Photos Prove the Point
I enjoyed "Photography for Contractors" (7/07). We photograph
for other reasons. Our business sells lighting and plumbing
fixtures to builders; we make an average of 10 deliveries a
day. In the past, some contractor would call nearly every week
saying he was missing a chandelier or a ceiling fan. Believing
we had delivered the items, we would assume the electrician was
taking them home instead of installing them. So I bought
inexpensive digital cameras and we began to photograph every
delivery, making sure to capture the house in the background so
that the builder could see what was delivered to the job.
The word soon spread among the subcontractors, and we did not
have a report of a missing item for the next four months. The
next time it happened, the photograph proved that we had
actually made an error. In another case, a builder claimed a
shortage six months after a delivery, but the photo clearly
showed the missing item.
So now, just in case, we save the pictures on our computer for
at least two years.
The Fixture Gallery
Blue Springs, Mo.
Flashing, Not Caulk
The article "Replacing Doors in Stucco" (7/07) was very
informative. One simple improvement I would make is to place a
piece of copper flashing over the PVC head casing, slipping it
under the stucco and behind the existing building paper. That
way, you're not relying on a bead of caulk to waterproof the
joint, especially on the ends where water might get around the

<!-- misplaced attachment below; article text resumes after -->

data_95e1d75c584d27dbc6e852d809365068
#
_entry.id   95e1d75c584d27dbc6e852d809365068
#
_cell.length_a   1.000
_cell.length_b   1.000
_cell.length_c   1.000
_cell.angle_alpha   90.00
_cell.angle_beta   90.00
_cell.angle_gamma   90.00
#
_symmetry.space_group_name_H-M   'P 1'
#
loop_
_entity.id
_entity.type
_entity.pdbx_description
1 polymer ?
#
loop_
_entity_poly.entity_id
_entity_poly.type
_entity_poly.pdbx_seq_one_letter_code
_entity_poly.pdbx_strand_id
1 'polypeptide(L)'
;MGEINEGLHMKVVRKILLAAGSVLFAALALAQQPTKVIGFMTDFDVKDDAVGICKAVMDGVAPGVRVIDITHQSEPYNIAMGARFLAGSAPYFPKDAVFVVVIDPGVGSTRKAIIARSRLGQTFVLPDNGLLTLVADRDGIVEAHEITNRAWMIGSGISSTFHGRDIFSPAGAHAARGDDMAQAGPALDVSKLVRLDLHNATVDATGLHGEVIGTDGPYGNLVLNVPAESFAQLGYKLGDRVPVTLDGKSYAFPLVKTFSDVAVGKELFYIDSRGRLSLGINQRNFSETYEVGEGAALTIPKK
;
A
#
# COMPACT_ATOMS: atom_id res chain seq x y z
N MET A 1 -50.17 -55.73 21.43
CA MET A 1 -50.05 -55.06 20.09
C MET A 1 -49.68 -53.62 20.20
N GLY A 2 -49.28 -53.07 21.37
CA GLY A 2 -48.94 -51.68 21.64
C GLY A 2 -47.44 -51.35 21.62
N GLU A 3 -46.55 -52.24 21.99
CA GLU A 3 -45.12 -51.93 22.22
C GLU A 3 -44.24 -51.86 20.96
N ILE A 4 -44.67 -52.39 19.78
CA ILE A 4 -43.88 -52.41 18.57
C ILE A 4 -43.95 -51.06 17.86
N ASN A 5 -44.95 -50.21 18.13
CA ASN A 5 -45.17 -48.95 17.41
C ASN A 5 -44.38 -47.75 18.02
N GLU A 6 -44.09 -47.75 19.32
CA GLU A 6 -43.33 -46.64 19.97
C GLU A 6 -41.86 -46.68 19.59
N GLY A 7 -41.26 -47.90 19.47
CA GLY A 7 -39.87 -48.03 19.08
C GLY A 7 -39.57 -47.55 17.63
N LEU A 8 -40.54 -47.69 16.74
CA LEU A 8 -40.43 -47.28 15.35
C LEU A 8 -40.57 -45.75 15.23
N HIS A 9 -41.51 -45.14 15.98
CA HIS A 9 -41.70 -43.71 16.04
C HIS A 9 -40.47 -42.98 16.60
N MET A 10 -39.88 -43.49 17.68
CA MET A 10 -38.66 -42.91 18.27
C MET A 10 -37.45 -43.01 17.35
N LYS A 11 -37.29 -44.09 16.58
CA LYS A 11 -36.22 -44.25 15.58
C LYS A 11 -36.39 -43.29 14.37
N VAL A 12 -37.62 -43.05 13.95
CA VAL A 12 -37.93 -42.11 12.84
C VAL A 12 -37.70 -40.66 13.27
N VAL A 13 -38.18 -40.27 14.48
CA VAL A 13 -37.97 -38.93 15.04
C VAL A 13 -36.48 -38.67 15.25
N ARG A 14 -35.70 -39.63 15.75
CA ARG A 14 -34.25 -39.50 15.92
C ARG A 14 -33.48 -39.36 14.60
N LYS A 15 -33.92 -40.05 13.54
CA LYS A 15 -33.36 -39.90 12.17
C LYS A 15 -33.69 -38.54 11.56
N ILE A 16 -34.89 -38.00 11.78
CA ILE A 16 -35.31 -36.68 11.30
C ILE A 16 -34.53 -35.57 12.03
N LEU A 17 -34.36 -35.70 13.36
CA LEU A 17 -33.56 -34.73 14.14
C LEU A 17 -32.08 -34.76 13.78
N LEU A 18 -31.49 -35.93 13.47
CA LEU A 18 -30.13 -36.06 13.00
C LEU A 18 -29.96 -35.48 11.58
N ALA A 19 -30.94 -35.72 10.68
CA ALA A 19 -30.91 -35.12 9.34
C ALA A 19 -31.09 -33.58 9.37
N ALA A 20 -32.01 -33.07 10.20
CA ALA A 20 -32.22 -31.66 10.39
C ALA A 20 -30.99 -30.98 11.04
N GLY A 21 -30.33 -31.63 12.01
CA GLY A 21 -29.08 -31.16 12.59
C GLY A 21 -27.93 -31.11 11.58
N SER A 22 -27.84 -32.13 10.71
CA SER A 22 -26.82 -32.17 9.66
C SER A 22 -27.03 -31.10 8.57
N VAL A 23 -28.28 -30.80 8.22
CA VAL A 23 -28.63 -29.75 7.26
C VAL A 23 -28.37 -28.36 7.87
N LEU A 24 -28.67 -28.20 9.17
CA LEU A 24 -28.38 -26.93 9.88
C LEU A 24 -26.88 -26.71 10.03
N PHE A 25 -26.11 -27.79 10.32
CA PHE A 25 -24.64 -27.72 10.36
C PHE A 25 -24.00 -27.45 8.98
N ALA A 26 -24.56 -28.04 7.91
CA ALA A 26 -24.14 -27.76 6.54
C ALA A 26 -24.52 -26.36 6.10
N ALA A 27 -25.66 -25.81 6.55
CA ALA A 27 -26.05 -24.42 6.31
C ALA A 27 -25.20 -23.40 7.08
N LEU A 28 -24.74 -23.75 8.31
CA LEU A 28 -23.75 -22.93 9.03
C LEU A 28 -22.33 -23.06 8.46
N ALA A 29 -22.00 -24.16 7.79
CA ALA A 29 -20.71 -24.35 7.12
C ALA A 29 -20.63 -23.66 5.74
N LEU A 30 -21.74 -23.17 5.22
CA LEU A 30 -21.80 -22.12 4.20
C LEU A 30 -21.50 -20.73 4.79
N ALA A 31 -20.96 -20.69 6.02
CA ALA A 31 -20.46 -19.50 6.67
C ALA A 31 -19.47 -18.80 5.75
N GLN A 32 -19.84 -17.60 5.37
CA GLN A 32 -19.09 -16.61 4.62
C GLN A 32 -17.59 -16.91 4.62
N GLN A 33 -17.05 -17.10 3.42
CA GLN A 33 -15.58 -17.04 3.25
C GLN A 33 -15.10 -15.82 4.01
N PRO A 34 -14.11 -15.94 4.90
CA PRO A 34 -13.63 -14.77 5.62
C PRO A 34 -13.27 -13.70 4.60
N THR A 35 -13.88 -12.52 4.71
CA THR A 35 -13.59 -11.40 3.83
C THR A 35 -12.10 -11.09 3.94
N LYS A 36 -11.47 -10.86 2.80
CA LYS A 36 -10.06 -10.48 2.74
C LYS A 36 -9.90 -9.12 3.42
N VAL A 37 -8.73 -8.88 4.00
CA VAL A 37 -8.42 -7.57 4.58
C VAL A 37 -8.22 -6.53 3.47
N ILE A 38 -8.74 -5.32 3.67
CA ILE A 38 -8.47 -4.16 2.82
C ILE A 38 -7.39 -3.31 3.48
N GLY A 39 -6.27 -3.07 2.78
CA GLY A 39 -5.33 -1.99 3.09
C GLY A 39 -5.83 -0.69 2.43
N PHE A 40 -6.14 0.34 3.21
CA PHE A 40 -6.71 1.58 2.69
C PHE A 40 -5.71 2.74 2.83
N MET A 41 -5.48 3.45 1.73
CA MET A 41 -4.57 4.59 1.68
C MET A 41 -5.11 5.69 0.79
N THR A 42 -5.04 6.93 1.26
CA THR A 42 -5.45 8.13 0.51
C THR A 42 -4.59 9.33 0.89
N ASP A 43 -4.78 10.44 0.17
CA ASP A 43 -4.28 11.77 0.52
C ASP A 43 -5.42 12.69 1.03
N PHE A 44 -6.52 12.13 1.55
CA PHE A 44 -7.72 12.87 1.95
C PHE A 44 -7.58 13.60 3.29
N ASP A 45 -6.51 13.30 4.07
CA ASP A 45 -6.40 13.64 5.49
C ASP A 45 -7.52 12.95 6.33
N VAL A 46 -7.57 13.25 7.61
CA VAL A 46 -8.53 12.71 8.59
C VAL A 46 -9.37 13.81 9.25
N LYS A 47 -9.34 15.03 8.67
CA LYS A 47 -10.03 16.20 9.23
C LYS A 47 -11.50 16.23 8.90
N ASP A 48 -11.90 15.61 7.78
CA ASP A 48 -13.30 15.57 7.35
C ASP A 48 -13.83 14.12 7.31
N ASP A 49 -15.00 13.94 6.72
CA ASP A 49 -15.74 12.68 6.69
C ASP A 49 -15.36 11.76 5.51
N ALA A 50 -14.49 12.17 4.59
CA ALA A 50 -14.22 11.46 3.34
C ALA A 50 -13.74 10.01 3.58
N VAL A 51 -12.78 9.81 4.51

peel-and-stick membrane. This is also an added architectural
P. Scott McCracken, GC
Vero Beach, Fla.
Shimming Jamb Extensions
The technique described in "Faster Jamb Extensions" (5/07) is
interesting and could have a variety of applications.
My own approach when installing vinyl windows is to first rip
strips of waste material ranging in thickness from 1/16 inch to
1/2 inch by 16ths, then cut the strips to the width of the
jamb. I then slide a shim or shims of the right thickness
between the window frame and the rough frame, inserting them
about 1/8 inch into the gap. I put shims at the corners and a
few points in between. After preassembling the jambs, as the
author of the article does, I slide them between the shims and
nail them in place.
This has the advantage of providing support across the width
of the jamb, so that the casing isn't the only thing holding
the outer edge straight.
Energy Code Follow-Up
In "A Builder's Guide to Energy Codes" (6/07), I was quoted as
saying that "fewer than 10 percent of new houses [in Vermont]
are in compliance with the code." My quote could be
misinterpreted, and I would like to clarify it.
From a purely technical perspective, I believe that my
estimate of 10 percent code compliance is about right. However,
"code compliance" in Vermont means not only building to the
correct technical standards, but also filing paperwork with the
town clerk and the Vermont Department of Public Service. While
most new homes probably meet the technical compliance
standards, I believe that the filing levels are somewhere
around 10 percent.
If the goal of codes is to get homes to save energy, I believe
that Vermont is doing a good job. However, we could do better
at keeping track of our progress by filing the right
Vermont Energy Investment Corp.